The Solemnity of the Founders of Citeaux

[Scripture Readings: Sir 44:1, 10-15; Heb 11:1-2, 8-19; Mk 10:24-30]

Fr. BrendanIn 1098 twenty-one monks left the monastery of Molesme to go to Citeaux. This was the beginning of the Cistercian Order. The first three abbots were named Robert, Alberic and Stephen. They are considered our founders. The other eighteen are lost to history but their humble lives live on in us. They have a lesson to teach us too, about the hidden life. So I think on this feast day of all our founders, it is appropriate to ask the question. What does their monastic life teach us? To answer this question we must ask another, what are we willing to learn? How much are we willing to invest? How open are we to what might be called the hard sayings in the Rule?

St. Benedict tells us we can judge the seriousness of an aspirant by his eagerness for obedience and humiliations — opprobria is the Latin term, not a pretty word, watered down in modern translation to “trials.” For moderns humiliation is too close to shame. They should not be equated—but still why would anyone be eager for humiliations?

To answer this question let us look at the life of our founders as presented to us in today’s Scripture readings. In the second reading they are compared to the Patriarchs who lived by faith—setting out on a journey not knowing where they were going. All these, we are told, “died before receiving any of the things that had been promised,” (Heb. 11:13). In the Gospel reading they are identified with those who leave all things to follow Christ.

Setting out on a journey without a good goal—dying before you gain anything—leaving all without knowing what you will receive in return—this is, at the very least, a risky way to live if not down right humiliating. The Founders of Citeaux,  Saints Robert, Alberic and StephenIsn’t it a humiliation for us to live a demanding way of life, giving ourselves to it totally, without seeing the results, without being able to point to something we have acquired, something we have achieved?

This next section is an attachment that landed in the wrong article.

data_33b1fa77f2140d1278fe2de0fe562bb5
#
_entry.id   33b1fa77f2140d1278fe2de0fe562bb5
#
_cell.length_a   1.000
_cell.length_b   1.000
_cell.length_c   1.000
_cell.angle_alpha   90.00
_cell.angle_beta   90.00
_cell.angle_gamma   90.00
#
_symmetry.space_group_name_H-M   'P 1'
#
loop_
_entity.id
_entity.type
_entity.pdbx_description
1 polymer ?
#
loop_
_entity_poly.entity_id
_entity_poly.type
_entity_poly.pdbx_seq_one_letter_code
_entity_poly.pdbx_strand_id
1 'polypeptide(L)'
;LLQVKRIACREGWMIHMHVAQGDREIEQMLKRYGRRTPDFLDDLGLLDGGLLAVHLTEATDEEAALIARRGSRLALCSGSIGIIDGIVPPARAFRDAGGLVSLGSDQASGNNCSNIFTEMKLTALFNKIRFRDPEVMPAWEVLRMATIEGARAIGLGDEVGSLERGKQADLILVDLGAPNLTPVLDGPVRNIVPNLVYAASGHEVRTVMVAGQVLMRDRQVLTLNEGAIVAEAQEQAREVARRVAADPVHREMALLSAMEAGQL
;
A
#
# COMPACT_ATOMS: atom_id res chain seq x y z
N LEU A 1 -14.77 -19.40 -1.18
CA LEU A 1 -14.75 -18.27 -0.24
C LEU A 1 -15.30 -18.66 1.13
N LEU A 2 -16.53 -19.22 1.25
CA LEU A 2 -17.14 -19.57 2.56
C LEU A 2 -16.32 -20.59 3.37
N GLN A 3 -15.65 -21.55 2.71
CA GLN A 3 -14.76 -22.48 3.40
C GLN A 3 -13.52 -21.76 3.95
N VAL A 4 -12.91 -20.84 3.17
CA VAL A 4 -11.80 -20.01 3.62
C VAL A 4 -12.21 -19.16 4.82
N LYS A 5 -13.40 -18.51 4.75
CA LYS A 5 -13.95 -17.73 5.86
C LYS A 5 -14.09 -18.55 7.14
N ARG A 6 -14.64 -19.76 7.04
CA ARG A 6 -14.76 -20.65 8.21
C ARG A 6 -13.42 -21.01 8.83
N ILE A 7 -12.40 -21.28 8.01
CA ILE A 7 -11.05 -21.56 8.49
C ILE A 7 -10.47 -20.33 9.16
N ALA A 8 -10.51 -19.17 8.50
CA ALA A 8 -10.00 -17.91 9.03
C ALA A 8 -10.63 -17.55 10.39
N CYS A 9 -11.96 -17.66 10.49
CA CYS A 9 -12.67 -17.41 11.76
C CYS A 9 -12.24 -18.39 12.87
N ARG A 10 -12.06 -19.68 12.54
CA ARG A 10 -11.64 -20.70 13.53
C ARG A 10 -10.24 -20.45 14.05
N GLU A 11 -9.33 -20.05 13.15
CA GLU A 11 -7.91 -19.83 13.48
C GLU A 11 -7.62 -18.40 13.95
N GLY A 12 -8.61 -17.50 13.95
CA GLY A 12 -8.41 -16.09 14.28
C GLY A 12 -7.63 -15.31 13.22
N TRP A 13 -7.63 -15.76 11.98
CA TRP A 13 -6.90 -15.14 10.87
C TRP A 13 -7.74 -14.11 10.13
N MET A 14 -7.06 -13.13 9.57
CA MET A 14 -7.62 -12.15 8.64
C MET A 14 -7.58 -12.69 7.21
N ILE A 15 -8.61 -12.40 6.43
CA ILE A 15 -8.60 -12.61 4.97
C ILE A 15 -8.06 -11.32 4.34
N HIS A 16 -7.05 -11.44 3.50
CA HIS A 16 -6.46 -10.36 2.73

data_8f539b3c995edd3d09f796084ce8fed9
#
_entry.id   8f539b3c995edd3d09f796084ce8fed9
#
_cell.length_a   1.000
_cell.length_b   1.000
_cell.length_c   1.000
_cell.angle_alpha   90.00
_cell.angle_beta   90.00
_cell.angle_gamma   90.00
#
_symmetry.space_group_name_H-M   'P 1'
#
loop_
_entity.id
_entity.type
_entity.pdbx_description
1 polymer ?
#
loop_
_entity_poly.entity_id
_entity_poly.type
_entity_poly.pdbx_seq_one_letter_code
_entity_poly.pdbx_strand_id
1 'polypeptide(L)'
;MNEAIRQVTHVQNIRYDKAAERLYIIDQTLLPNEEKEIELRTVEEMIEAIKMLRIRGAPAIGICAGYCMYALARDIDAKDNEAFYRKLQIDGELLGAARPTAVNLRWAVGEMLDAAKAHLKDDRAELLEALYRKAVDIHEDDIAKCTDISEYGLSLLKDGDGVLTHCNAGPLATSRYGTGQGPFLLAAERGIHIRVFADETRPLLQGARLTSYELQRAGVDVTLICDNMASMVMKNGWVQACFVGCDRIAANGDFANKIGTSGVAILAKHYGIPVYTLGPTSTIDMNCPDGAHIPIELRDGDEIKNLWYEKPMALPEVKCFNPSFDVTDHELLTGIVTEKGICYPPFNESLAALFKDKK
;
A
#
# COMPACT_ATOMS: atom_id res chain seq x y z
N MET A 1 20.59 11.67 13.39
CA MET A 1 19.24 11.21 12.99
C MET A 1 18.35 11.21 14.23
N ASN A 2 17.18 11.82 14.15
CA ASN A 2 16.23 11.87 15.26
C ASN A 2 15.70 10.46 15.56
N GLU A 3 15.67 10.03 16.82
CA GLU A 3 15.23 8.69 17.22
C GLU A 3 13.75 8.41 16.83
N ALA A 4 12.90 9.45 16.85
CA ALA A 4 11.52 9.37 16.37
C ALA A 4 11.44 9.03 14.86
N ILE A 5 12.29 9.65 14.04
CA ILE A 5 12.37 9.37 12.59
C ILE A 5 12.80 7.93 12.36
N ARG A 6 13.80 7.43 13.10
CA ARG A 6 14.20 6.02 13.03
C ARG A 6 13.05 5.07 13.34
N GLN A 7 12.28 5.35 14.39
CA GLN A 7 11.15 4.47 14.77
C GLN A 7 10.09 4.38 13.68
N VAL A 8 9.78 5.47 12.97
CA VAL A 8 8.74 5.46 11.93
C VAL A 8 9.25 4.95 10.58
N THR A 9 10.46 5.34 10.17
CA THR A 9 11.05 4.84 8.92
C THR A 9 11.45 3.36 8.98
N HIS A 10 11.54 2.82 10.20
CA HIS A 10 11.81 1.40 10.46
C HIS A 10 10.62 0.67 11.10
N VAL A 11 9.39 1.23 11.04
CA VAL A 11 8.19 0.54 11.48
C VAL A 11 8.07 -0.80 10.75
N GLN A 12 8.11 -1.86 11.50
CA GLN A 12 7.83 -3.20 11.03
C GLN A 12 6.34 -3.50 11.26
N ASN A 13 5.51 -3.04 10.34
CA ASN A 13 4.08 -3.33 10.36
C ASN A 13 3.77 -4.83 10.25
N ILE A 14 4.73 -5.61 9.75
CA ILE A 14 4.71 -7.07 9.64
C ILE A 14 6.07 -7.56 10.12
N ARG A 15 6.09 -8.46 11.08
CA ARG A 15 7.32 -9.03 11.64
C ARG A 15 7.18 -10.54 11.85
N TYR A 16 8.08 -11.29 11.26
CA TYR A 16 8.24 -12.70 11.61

To live in the dark this way is an insult to our natural drive to succeed. Our society instills in us a strong competitive sense. We are taught to make things happen by our ingenuity and will power. To bind these, to put them on the shelf is a humiliation. The monastery directs us in another way. The common life dictates that we not stand out—that we blend in with the community, that we get our sense of worth from another not from some personal achievement.

Add to this the challenge to leave all things to follow Christ. We must admit this is a path strewn with humiliations. Leaving all things is not a once and for all decision—it is not even reserved to material wealth. It also means to leave behind all our defenses and opens us to being vulnerable. Pride and vanity die slowly and painfully. Isn’t it a personal humiliation to let others see our failings—to witness an uncontrollable jealousy or envy at another’s success? Isn’t it an insult to our ego not to be able to contain our anger or our stress or irritability? In the common life of the monastery many things we would like to keep hidden are all too public. It is humiliating!

If we follow the path of the Patriarchs—if we leave all and follow Christ, our life will be marked with certain unsteadiness—certain insecurity. We will be between leaving and finding. We will die with out receiving any of the things that had been promised. We will die like Jesus, in the dark. Life “in between” is a humbling experience. The goal is always just ahead; we have a little more to leave behind always just a little more. We have our eyes fixed on the goal in the distance.

As for right now we know “that our life is hidden with Christ in God. But when Christ is revealed, and he is (our) life, we too will be revealed with him in glory,” (Col. 3:3-4).